Wednesday, October 14, 2009


I'm excited to interview Mike Yorkey, co-author of The Swiss Courier. Even more exciting, if you leave a comment, I'll enter your name in a drawing to win a signed copy of this intriguing suspense that will not only touch the romantic at heart, but keep you on the edge of your seat!


She’s risking her life to save a man she doesn’t know. But who can she trust along the way?

It is August 1944, and the Gestapo is mercilessly rounding up suspected enemies of the Third Reich following the assassination attempt on Adolf Hitler’s life. Gabi Mueller is a young woman working for the newly formed American Office of Strategic Services (the forerunner to the CIA) in Basel, Switzerland. When she is asked to put herself in harm’s way to safely “courier” a German scientist working on the atomic bomb project into Allied hands, the fate of the world hangs in the balance.

This fast-paced, suspenseful novel will whisk you along the treacherous twists and turns of a fascinating—and deadly—time in history.

A gripping, fast-paced tale of love, loyalty, and derring-do set in the waning days of the Second World War. I enjoyed everything about The Swiss Courier . . . the wonderful characters, the rich atmosphere, and the truly exciting story. A winner!”—Christopher Reich, New York Times bestselling author of Rules of Vengeance

Mike Yorkey is author or co-author of more than seventy books, including the Every Man’s Battle series and By the Sword, a thriller set in the Mideast. He lives in Encinitas, California, with his wife, Nicole, and they spend part of the year in her native Switzerland. They are the parents of two adult children.

You've mainly written non-fiction in the past. What made you decide to write fiction?

Mike: I’ve done something like 70 non-fiction books, including the Every Man’s Battle series, but The Swiss Courier is my second novel. Why try my hand at fiction? Because of the difficulty. The Swiss Courier wasn’t something banged out while I was on a retreat in the Swiss Alps. The manuscript took its fair share of rewriting and editing, which is where Tricia came in, and the complicated plot had to come together like a Swiss watch.

What made you choose the suspense/thriller genre?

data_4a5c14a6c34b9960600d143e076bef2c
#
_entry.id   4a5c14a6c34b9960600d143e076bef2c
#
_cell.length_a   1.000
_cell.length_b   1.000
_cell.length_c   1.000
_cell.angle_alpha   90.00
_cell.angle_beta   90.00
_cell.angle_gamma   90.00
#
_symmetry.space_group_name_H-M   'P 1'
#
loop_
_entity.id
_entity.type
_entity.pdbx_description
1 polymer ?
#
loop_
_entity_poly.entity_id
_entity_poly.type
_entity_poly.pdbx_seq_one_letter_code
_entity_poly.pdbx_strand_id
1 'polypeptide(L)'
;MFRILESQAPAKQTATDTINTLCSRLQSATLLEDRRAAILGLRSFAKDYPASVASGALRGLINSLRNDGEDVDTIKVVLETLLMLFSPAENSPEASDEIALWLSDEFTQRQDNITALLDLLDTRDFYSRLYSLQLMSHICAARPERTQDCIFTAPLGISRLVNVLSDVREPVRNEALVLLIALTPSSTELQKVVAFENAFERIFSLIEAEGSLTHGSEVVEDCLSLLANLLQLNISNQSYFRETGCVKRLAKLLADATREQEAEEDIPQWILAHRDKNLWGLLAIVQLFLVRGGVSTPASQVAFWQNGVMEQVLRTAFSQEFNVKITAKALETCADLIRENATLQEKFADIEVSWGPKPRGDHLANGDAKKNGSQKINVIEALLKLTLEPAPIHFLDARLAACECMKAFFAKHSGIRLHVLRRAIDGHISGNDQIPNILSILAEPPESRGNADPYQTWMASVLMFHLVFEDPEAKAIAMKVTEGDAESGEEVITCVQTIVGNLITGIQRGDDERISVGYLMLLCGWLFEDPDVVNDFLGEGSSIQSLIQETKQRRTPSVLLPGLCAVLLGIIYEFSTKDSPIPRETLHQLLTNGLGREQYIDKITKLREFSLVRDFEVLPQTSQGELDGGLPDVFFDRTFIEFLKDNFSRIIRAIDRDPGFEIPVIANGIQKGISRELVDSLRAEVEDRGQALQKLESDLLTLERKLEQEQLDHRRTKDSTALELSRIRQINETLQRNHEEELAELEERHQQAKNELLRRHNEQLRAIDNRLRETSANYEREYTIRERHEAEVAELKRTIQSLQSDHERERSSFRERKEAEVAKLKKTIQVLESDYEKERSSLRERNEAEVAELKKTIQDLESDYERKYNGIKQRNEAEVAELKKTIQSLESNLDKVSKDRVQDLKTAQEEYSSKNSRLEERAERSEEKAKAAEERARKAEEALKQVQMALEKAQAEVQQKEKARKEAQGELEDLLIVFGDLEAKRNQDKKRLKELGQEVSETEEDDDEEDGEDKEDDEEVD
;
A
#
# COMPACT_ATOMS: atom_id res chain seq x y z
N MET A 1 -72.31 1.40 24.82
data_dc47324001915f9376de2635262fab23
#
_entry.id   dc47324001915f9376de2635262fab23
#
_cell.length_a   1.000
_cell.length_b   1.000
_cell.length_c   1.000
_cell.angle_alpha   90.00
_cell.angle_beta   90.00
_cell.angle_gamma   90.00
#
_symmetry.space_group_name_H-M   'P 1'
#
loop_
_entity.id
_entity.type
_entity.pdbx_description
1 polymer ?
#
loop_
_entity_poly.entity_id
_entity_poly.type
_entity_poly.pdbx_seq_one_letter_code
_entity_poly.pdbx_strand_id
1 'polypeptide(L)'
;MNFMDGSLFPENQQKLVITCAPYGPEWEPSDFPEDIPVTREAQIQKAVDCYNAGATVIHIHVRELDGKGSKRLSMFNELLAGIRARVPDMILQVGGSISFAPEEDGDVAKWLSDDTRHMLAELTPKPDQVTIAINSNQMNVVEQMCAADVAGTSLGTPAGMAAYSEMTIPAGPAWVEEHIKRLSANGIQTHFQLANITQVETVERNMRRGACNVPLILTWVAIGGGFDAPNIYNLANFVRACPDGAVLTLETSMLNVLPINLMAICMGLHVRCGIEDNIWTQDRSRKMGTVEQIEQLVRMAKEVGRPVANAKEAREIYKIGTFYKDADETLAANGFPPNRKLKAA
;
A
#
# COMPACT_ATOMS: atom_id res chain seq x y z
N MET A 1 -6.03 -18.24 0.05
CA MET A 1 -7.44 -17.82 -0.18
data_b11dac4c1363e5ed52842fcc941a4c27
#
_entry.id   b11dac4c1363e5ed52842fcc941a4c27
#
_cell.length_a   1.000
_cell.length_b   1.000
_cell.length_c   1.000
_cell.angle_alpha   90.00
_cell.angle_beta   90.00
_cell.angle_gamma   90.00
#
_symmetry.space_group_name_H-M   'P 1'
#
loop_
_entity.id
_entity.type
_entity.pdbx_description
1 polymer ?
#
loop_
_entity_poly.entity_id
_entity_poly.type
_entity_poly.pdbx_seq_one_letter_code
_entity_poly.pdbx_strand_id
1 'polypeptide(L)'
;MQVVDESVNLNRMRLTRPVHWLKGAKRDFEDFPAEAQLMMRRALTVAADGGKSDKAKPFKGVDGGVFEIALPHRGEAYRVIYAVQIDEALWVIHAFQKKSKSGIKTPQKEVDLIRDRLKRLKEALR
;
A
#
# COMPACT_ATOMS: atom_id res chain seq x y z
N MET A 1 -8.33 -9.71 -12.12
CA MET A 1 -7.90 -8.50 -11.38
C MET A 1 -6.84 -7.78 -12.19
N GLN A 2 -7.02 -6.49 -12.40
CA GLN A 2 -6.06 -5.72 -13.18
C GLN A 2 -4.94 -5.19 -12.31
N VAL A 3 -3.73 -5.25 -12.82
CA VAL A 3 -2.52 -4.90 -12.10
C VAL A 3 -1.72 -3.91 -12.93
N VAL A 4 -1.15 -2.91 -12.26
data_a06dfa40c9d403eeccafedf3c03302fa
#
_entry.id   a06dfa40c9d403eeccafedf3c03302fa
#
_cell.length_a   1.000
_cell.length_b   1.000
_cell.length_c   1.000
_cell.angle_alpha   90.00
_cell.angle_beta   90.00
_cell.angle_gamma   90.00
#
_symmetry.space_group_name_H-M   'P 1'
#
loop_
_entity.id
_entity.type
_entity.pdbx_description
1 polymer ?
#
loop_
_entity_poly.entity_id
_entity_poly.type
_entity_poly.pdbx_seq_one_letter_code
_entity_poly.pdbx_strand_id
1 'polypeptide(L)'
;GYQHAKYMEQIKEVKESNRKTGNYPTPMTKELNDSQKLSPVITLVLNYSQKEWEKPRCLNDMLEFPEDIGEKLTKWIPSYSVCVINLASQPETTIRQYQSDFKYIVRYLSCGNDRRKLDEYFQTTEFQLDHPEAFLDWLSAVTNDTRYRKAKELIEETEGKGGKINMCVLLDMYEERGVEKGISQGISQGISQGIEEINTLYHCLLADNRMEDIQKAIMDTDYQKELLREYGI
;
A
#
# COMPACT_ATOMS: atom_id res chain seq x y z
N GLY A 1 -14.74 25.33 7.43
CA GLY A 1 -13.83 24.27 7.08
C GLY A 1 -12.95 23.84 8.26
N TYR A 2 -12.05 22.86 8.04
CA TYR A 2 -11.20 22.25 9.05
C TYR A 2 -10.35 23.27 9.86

: Because that’s my interest and my writing strength. Let’s put it this way: I could never write a romance novel. But I’ve always loved the big international thriller set in exotic locales with a big plot. I tried to write a novel that I wanted to read.

How long have you been writing? How did you get your start?

: I’ve been writing full-time, for a living, since 1982, when I was 28 years old. I started at a weekly newspaper, moved to Focus on the Family magazine as their editor in 1986, and then left Focus in 1997 and started my full-time book-writing career. But it all began in high school at La Jolla High (San Diego), when I tried my hand at writing features and sports stories for the student newspaper. I really thought I was going to be a sportswriter growing up, which is why I was a Journalism major at the University of Oregon.

You co-authored this book with Tricia Goyer, who has four World War II-era novels to her credit. How did that partnership happen?

: Five or six years ago, Tricia and I met online through the Writer’s View, a place where Christian writers, editors, and agents can gather online to bat around ideas and what’s happening out there. I had just finished writing my first novel, By the Sword, which is a Mideast thriller set in modern times about how Islamic elements in Iran want to take Islam back to its roots, which is conversion by the sword.

I was getting rejection after rejection for By the Sword, and Tricia helped point out why. I wrote and rewrote, and I eventually got By the Sword sold and published with Broadman and Holman in 2006. After that experience, Tricia and I started kicking around some ideas about a World War II novel, which was up my alley since I’ve always thought of myself as a Second World War buff.

Much of The Swiss Courier takes place in Switzerland in August 1944. Why Switzerland?

: My interest in Switzerland stems from being married to a Swiss native, Nicole, for 30 years, and our more than two dozen trips to her home country. Back in the early 1980s, before our two children arrived, we lived one year in Geneva and six months in Zurich so that I could experience Swiss culture. I did a variety of things, from working in a sporting goods shop to teaching tennis at a large indoor club.

One of the aspects about World War II that I’ve always been fascinated about is how Switzerland figured into the global conflict. I read several books about Switzerland’s role during World War II. Although Switzerland declared its neutrality after the invasion of Poland, the landlocked country had to be military prepared to defend her neutrality since Nazi Germany had already invaded several other “neutral” countries, including Belgium and Denmark. I learned that the U.S. set up an espionage network in Switzerland, headed by Allen Dulles, starting in 1943. In fact, all the Allied and Axis powers had spy networks operating in Switzerland during the war, and there was a “war of wits” that made for a lot of intrigue.

So there are a lot of spies in The Swiss Courier.